Published on 2013/09/20

How to Make College Affordable

How to Make College Affordable
Colleges and universities can introduce a number of measures to reduce costs for their non-traditional students.

It’s no wonder college affordability is in the news so much these days, given that tuition has risen over the past 30 years at a rate that surpasses even healthcare costs. Shifting state appropriations, spiraling costs (including providing healthcare to university employees) and other factors have conspired to create our current situation, and on top of all of that, we now learn from the Census Bureau that college enrollments were down by almost 500,000 students from 2011 to 2012.

But there are still many people for whom education is the key to their future, so how can institutions help these learners manage the cost of achieving their goal? As is often the case, I find some simple words of wisdom from my father appropriate: “When the only tool you have is a hammer, the whole world starts looking like a nail.”

With apologies to Abraham Maslow, higher learning institutions have huge investments in the tools of the trade: facilities, faculties and degree programs.  And while these served students well for generations, modern times require other tools to fill up our toolbox and keep costs low for non-traditional learners.

Here are a few that come to mind, and I suspect readers can offer many more that will be of value:

  • Focus on advising both applicants and students, and capture what you learn in that process to inform new program development, support services and student recruitment efforts

  • Don’t sell a degree to a certificate seeker; give them what they need. Additionally, while most certificate seekers do not become degree seekers, treat them like they will anyway, because if nothing else, they are talking about your institution to family and friends

  • Deconstruct your degrees and even individual courses to create certificates that make sense within the context learned in your advising activities above

  • Use your faculty wisely to assure quality, and cultivate a pool of adjuncts that understand adult learners. These individuals frequently do a great job, represent your institution well and save you from overusing full-time members of a campus faculty

  • Partner with employers to meet their needs, because doing so will ultimately meet the needs of your adult learners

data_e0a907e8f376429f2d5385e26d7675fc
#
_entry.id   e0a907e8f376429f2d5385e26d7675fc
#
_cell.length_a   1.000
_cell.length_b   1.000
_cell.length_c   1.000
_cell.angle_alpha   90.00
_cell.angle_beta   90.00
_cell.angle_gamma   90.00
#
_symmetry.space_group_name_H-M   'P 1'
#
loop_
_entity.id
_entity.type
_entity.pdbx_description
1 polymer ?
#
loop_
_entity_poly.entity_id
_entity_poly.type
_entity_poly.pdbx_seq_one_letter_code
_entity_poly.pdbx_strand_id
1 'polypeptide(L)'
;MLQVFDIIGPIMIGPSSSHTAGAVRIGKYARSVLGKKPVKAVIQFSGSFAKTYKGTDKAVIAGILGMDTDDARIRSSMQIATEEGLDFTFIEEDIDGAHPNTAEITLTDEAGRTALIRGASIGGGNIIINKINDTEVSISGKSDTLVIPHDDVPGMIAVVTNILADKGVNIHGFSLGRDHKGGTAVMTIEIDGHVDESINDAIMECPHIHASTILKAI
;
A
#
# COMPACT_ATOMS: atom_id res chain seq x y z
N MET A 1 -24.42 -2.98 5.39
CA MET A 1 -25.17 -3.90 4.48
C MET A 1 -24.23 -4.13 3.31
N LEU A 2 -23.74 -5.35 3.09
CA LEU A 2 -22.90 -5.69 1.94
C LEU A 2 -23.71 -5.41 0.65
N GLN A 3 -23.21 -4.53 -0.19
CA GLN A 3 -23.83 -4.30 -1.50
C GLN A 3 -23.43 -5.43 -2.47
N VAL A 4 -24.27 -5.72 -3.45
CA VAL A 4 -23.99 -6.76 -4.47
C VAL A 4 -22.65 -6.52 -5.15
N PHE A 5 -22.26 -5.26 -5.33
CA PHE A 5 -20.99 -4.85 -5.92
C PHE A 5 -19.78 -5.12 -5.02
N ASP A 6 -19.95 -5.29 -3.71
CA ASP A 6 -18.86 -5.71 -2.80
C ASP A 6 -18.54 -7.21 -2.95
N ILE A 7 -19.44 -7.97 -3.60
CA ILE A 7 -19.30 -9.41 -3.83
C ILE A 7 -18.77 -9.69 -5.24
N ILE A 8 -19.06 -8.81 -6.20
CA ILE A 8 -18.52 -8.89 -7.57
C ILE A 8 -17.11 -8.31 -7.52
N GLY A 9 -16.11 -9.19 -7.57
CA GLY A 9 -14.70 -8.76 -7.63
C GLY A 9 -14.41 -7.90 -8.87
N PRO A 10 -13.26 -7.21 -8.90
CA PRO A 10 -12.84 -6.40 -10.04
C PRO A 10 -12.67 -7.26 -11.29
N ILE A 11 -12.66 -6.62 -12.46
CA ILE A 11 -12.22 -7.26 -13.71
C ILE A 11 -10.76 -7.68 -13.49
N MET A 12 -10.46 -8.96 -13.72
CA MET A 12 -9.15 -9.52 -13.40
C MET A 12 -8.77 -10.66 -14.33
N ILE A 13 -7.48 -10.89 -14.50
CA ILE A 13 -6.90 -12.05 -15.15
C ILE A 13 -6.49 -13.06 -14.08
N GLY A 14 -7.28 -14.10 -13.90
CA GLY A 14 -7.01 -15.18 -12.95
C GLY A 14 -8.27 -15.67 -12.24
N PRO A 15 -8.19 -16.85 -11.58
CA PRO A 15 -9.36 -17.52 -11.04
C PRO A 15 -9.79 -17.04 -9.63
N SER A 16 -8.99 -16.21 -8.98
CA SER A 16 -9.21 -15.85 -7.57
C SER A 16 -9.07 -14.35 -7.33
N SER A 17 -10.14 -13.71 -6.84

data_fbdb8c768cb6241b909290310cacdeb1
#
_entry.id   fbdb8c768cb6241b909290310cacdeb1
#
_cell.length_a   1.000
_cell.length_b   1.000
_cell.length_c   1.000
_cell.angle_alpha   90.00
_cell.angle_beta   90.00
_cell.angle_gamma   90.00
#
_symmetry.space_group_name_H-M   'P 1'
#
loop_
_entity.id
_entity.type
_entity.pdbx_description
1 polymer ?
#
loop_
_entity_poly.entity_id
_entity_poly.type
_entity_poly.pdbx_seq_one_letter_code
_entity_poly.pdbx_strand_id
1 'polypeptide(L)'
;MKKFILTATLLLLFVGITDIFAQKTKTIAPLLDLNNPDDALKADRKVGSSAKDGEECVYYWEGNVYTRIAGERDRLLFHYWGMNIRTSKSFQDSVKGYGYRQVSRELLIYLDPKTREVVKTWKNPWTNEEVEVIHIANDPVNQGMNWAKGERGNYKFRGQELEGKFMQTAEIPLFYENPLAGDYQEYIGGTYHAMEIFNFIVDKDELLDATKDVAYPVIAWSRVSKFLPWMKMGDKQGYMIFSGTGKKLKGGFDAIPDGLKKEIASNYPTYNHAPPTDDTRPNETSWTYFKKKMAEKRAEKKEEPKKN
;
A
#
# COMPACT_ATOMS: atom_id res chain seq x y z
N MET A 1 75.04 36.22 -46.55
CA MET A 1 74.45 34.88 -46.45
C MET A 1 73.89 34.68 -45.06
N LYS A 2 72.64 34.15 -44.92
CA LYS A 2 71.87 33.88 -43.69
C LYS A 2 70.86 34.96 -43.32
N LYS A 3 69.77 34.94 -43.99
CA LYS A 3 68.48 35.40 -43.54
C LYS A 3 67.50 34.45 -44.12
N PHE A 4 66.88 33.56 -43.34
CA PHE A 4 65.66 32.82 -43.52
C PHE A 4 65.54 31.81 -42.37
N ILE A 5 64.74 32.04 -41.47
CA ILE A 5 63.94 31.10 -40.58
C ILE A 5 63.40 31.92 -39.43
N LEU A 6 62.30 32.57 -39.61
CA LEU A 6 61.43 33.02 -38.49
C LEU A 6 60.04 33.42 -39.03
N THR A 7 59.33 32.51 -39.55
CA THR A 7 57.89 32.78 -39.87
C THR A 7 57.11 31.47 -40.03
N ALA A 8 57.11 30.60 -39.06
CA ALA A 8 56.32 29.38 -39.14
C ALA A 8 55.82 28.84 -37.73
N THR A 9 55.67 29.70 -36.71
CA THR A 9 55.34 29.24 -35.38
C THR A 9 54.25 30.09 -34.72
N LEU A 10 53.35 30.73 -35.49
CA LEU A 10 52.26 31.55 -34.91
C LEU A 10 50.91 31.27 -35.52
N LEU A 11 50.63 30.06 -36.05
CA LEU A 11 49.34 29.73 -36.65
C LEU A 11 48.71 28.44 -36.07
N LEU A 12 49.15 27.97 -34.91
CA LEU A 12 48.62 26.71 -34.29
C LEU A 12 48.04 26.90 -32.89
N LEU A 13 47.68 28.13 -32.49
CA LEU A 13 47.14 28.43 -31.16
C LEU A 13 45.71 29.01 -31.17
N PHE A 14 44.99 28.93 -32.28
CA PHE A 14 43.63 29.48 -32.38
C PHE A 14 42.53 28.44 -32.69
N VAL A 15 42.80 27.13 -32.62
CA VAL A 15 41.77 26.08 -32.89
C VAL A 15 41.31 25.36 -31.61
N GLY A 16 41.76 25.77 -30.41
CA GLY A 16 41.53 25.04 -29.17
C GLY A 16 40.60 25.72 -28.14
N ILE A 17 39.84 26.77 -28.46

• Think about pricing that makes sense — set prices based on value rather than seat time or credits and, when possible, use volume to drive costs down for individual learners

  • Similarly, use online formats to cut costs and, when possible, hybridize courses to get the best of both worlds and save money (and travel and time) for the student

  • Offer no-frills programs. Rather than offering multiple electives, provide programs that are lock-step and build spiraling curricula that provides flexibility to a student population that can’t always stay in step

  • Take a look at Prior Learning Assessment, Massive Open Online Courses and other implements that might speed up the time to degree or certificate

And whatever you do, don’t overlook your continuing education (CE) unit. They probably already know how to lower the cost of attendance while bolstering the good name of the institution. If you don’t have a CE unit, build one!  They will be worth their weight in gold in the new economy of badges and certificates that are only going to become more prevalent in the coming years.

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Readers Comments

Kyle W 2013/09/20 at 11:35 am

I’m shocked by Rawls’ suggestion to use adjuncts to replace full-time faculty. This is the classic example of cutting corners and sacrificing quality education for the sake of saving a few bucks. Now, I’m not saying adjunct faculty are less capable than tenured, full-time faculty. However, the truth is, many adjuncts work under poor conditions, where they are forced to juggle multiple, low-paying teaching jobs just to make ends meet, and where they often work without benefits. This model is unsupportable and is a disservice to both students and staff. This is not how to make college affordable; this is how to cheapen it.

Vera Matthews 2013/09/20 at 12:03 pm

I agree that one disingenuous tactic that has crept into higher education is how we try to “upsell” students by encouraging certificate seekers to enroll in a diploma or degree program. This is unfortunate, as they often end up in programs that don’t suit their needs or learning style. They may become frustrated and have difficulty finishing their credential. This not only taints their experience with the institution (and, consequently, the institution’s reputation), but it also puts a strain on institutional resources such as academic advising, counselling and financial aid that these students seek out to get them through their experience.

Patricia Lawerence 2013/09/20 at 4:29 pm

It’s important to offer “no frills” options for adult students. For example, adult students — even some online ones — are often forced to pay ancillary fees that go toward programs they never access. Programs should be set up so that the extras are “opt-outable.”

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